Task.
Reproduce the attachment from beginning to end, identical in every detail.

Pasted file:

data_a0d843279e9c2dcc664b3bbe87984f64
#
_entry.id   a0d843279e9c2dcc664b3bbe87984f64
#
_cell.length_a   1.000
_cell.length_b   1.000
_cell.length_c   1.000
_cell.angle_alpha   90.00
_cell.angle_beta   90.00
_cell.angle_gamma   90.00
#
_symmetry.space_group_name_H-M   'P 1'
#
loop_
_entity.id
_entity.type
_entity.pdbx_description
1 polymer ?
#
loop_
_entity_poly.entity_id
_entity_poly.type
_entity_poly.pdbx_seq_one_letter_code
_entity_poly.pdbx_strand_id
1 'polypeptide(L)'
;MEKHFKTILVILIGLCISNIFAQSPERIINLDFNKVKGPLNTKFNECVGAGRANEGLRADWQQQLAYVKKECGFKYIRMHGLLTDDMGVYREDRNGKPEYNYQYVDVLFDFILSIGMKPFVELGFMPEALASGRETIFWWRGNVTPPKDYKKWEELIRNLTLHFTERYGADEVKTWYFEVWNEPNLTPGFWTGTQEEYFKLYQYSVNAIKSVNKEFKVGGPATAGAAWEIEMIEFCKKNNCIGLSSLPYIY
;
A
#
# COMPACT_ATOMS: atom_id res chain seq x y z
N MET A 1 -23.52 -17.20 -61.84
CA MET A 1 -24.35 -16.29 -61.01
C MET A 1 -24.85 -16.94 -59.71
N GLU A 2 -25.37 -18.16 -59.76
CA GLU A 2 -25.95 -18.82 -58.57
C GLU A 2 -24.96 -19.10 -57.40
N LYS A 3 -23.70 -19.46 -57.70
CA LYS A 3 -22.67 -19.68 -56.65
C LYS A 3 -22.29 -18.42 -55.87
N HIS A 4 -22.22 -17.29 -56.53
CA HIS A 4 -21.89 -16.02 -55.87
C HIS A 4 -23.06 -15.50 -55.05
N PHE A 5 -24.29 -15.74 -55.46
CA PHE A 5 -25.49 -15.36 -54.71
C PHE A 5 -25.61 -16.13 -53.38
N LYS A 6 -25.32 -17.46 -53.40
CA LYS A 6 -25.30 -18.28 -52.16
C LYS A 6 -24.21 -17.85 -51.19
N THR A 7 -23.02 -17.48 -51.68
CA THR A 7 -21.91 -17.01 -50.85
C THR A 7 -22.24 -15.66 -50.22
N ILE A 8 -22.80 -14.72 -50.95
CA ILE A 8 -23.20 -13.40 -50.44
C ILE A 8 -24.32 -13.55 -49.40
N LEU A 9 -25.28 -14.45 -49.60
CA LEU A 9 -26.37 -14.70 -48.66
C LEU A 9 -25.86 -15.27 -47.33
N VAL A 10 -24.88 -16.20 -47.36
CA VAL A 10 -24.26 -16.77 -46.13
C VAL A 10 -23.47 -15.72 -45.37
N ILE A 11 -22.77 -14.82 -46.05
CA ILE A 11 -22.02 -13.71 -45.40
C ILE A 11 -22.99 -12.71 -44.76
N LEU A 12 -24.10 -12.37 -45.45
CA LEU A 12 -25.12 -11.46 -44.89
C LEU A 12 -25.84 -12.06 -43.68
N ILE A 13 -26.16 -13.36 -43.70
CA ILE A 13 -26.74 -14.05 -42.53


data_a0d843279e9c2dcc664b3bbe87984f64
#
_entry.id   a0d843279e9c2dcc664b3bbe87984f64
#
_cell.length_a   1.000
_cell.length_b   1.000
_cell.length_c   1.000
_cell.angle_alpha   90.00
_cell.angle_beta   90.00
_cell.angle_gamma   90.00
#
_symmetry.space_group_name_H-M   'P 1'
#
loop_
_entity.id
_entity.type
_entity.pdbx_description
1 polymer ?
#
loop_
_entity_poly.entity_id
_entity_poly.type
_entity_poly.pdbx_seq_one_letter_code
_entity_poly.pdbx_strand_id
1 'polypeptide(L)'
;MEKHFKTILVILIGLCISNIFAQSPERIINLDFNKVKGPLNTKFNECVGAGRANEGLRADWQQQLAYVKKECGFKYIRMHGLLTDDMGVYREDRNGKPEYNYQYVDVLFDFILSIGMKPFVELGFMPEALASGRETIFWWRGNVTPPKDYKKWEELIRNLTLHFTERYGADEVKTWYFEVWNEPNLTPGFWTGTQEEYFKLYQYSVNAIKSVNKEFKVGGPATAGAAWEIEMIEFCKKNNCIGLSSLPYIY
;
A
#
# COMPACT_ATOMS: atom_id res chain seq x y z
N MET A 1 -23.52 -17.20 -61.84
CA MET A 1 -24.35 -16.29 -61.01
C MET A 1 -24.85 -16.94 -59.71
N GLU A 2 -25.37 -18.16 -59.76
CA GLU A 2 -25.95 -18.82 -58.57
C GLU A 2 -24.96 -19.10 -57.40
N LYS A 3 -23.70 -19.46 -57.70
CA LYS A 3 -22.67 -19.68 -56.65
C LYS A 3 -22.29 -18.42 -55.87
N HIS A 4 -22.22 -17.29 -56.53
CA HIS A 4 -21.89 -16.02 -55.87
C HIS A 4 -23.06 -15.50 -55.05
N PHE A 5 -24.29 -15.74 -55.46
CA PHE A 5 -25.49 -15.36 -54.71
C PHE A 5 -25.61 -16.13 -53.38
N LYS A 6 -25.32 -17.46 -53.40
CA LYS A 6 -25.30 -18.28 -52.16
C LYS A 6 -24.21 -17.85 -51.19
N THR A 7 -23.02 -17.48 -51.68
CA THR A 7 -21.91 -17.01 -50.85
C THR A 7 -22.24 -15.66 -50.22
N ILE A 8 -22.80 -14.72 -50.95
CA ILE A 8 -23.20 -13.40 -50.44
C ILE A 8 -24.32 -13.55 -49.40
N LEU A 9 -25.28 -14.45 -49.60
CA LEU A 9 -26.37 -14.70 -48.66
C LEU A 9 -25.86 -15.27 -47.33
N VAL A 10 -24.88 -16.20 -47.36
CA VAL A 10 -24.26 -16.77 -46.13
C VAL A 10 -23.47 -15.72 -45.37
N ILE A 11 -22.77 -14.82 -46.05
CA ILE A 11 -22.02 -13.71 -45.40
C ILE A 11 -22.99 -12.71 -44.76
N LEU A 12 -24.10 -12.37 -45.45
CA LEU A 12 -25.12 -11.46 -44.89
C LEU A 12 -25.84 -12.06 -43.68
N ILE A 13 -26.16 -13.36 -43.70
CA ILE A 13 -26.74 -14.05 -42.53